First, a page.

This is part four of Maryville University’s four-part video series: Higher Ed Reimagined.
In this episode, speakers Jolene Sherman, vice president of digital sales and agency strategies for Amplified Digital Agency, Dr. Brian Gant, assistant professor of cybersecurity for the Simon School of Business at Maryville and Shani Lenore-Jenkins, vice president of enrollment at Maryville, discuss preparing students for the technology-focused careers of the future.
The format is Lenore-Jenkins asks questions of Gant and Sherman. Here are some of the key takeaways from the interview.
A career in digital marketing requires interest and a desire to learn technology
Digital marketing is about getting messages in front of potential customers and encouraging a behavior, Sherman says. She explains that an interest in marketing and a desire to learn the technology is most important when considering a career in digital marketing. Sherman gave an example of how the digital marketing field has grown, using Amplified as an example. In only two years, Amplified has grown from 40 full-time employees to 180. She adds that they are constantly looking for professionals to join Amplified.
For high school students just beginning to explore what they want to be, she encourages them to think about whether they would enjoy helping businesses communicate — telling who they are and what they stand for. If so, then marketing might be for them. Ideal candidates should be goal oriented, competitive and enjoy measuring and analyzing data. Sherman says she looks for strong communicators who can strategize.
She explains that Amplified Digital thinks about tech careers through the lens of three separate buckets: digital presence (for example, web development, coding), digital marketing (for example, preparing content for social media) and digital data science (for example, data mining).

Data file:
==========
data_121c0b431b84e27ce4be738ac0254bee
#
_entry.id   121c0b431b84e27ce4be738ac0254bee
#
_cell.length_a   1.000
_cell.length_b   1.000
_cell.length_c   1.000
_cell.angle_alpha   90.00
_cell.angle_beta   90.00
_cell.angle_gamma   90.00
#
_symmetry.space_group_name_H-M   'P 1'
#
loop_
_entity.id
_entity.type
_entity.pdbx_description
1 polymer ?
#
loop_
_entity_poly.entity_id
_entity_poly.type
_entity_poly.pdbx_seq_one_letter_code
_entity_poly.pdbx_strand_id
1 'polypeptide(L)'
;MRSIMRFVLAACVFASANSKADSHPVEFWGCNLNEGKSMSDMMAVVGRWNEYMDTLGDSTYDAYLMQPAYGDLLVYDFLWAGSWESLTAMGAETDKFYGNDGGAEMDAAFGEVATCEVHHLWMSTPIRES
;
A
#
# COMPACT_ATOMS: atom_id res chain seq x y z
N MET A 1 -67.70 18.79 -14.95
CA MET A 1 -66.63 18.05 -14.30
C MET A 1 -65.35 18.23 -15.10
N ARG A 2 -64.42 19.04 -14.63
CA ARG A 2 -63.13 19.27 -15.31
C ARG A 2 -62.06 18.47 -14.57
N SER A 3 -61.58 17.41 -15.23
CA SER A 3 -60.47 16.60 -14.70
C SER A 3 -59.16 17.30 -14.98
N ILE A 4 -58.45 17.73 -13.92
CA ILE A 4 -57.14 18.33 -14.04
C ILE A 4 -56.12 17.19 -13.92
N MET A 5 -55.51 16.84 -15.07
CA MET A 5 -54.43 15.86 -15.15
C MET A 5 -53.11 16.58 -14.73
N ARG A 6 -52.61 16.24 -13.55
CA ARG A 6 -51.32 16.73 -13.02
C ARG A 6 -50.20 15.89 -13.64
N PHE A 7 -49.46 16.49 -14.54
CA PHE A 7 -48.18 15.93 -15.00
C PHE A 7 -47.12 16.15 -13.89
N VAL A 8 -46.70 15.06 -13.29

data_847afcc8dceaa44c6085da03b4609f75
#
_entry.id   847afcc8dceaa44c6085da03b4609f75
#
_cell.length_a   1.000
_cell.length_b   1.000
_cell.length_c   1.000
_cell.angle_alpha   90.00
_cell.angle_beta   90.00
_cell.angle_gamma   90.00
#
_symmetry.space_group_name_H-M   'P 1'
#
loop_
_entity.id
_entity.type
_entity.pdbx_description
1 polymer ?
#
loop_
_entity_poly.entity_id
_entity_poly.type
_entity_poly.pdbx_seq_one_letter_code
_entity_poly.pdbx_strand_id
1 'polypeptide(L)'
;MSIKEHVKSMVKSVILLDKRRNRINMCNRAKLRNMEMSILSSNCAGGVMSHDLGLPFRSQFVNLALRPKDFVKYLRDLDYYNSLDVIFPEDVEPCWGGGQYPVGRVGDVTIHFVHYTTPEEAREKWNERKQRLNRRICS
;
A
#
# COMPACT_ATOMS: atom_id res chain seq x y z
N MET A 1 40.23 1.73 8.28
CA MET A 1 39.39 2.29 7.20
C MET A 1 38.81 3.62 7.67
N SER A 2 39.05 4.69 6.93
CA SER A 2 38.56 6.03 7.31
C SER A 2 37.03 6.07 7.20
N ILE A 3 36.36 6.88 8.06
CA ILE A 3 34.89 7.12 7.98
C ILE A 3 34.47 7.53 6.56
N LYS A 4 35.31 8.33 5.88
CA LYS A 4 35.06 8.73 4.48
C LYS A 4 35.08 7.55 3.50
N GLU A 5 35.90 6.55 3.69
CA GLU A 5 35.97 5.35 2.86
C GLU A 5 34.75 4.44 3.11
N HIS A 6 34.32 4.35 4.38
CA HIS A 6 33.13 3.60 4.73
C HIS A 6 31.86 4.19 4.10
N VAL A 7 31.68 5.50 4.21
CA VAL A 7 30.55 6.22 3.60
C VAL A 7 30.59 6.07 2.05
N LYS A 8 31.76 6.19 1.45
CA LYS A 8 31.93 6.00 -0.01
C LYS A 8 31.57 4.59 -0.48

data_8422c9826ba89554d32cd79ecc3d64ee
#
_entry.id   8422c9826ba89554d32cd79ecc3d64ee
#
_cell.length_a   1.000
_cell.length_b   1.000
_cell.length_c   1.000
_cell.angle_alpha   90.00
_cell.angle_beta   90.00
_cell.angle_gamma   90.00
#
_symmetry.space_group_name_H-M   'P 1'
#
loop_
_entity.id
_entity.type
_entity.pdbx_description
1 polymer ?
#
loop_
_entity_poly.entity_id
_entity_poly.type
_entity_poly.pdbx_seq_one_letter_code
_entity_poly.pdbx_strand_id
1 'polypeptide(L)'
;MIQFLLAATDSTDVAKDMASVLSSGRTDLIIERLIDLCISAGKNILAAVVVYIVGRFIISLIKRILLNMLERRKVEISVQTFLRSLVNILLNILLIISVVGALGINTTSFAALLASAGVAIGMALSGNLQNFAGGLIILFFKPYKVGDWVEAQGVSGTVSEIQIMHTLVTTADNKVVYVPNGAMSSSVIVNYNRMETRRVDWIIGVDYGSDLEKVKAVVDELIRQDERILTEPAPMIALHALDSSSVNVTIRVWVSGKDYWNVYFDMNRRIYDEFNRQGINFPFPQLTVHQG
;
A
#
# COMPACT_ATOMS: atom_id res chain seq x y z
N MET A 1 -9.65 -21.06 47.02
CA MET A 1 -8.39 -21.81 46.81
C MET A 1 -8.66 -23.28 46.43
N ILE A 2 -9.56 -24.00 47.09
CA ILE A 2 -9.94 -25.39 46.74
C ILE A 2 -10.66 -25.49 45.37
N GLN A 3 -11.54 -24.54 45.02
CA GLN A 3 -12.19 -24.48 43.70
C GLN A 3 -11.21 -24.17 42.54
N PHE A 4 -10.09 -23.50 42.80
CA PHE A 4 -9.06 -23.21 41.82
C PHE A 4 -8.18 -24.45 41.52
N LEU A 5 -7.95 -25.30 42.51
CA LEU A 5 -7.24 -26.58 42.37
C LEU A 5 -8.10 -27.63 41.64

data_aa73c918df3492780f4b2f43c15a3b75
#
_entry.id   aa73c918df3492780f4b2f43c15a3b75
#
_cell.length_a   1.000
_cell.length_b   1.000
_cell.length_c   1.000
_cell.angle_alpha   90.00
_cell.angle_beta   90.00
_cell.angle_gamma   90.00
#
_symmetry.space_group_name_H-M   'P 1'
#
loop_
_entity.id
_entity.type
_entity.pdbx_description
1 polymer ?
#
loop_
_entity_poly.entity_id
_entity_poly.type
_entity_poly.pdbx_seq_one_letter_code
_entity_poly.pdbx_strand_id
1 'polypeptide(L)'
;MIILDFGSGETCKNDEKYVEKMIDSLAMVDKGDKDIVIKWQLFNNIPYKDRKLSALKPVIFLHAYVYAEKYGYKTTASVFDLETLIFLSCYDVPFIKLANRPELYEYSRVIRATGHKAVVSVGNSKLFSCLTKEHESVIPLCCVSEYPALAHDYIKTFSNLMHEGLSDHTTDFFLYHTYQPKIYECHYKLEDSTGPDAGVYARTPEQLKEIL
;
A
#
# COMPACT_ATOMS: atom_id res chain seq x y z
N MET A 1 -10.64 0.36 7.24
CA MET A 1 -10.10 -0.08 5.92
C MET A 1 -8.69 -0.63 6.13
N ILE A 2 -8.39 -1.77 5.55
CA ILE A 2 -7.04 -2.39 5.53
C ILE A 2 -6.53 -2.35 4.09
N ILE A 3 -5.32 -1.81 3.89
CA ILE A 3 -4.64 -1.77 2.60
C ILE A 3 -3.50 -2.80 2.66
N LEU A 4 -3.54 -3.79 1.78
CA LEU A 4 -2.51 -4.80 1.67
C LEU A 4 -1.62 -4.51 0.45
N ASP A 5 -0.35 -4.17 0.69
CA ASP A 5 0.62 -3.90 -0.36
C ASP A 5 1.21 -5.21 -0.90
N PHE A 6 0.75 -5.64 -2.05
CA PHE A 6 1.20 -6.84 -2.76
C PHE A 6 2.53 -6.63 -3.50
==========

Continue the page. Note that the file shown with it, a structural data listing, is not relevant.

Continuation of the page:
Sherman says today’s students with a degree in digital marketing are far ahead of those who graduated when she did. She strongly encourages students to search and land internships. She says Amplified offers paid internships throughout the year, not just in the summer. An internship gives you a chance to apply what you’ve learned in practice so you’ll be better prepared for that new job after graduation.
Technology “opens doors into any careers you can think of”
Cybersecurity is a high-demand field today — and growing. Jobs involve taking a look at the network of an organization and protecting its assets. Gant says experts predict there will be more jobs available in cybersecurity in the coming years than skilled people available to take them. He cautions students not to limit themselves by focusing too narrowly in school, but instead exploring the many different pathways of a degree. For example, he says his well-rounded degree from Maryville allowed him to have many interesting jobs over his career — including as an intelligence analyst for the FBI, an information technology specialist in private industry, and today, teaching cybersecurity at his alma mater.
Gant explains that an information systems or cybersecurity degree, especially as part of a business degree (which it is at Maryville) provides so many opportunities for students. That foundational business degree will expose students to budgeting, marketing, communications, etc., which he says makes the job seeker well-rounded, which employers appreciate. He says Maryville does a great job of connecting students with internships through career fairs and, like Sherman, recommends internships.
Women are encouraged to consider technology careers
Gant says that the presence of women in the technology field is growing, and Maryville is very much a proponent. They have one of the few Women in Cybersecurity chapters in the U.S. at Maryville, which gives members exposure to female leaders and the many different jobs available in the cybersecurity field, such as risk management, software development and artificial intelligence.
If you have questions about the university system and experience, this is your chance to listen and learn. Viewing this four-part video speaker series is open to everyone. You can access the videos in this series here.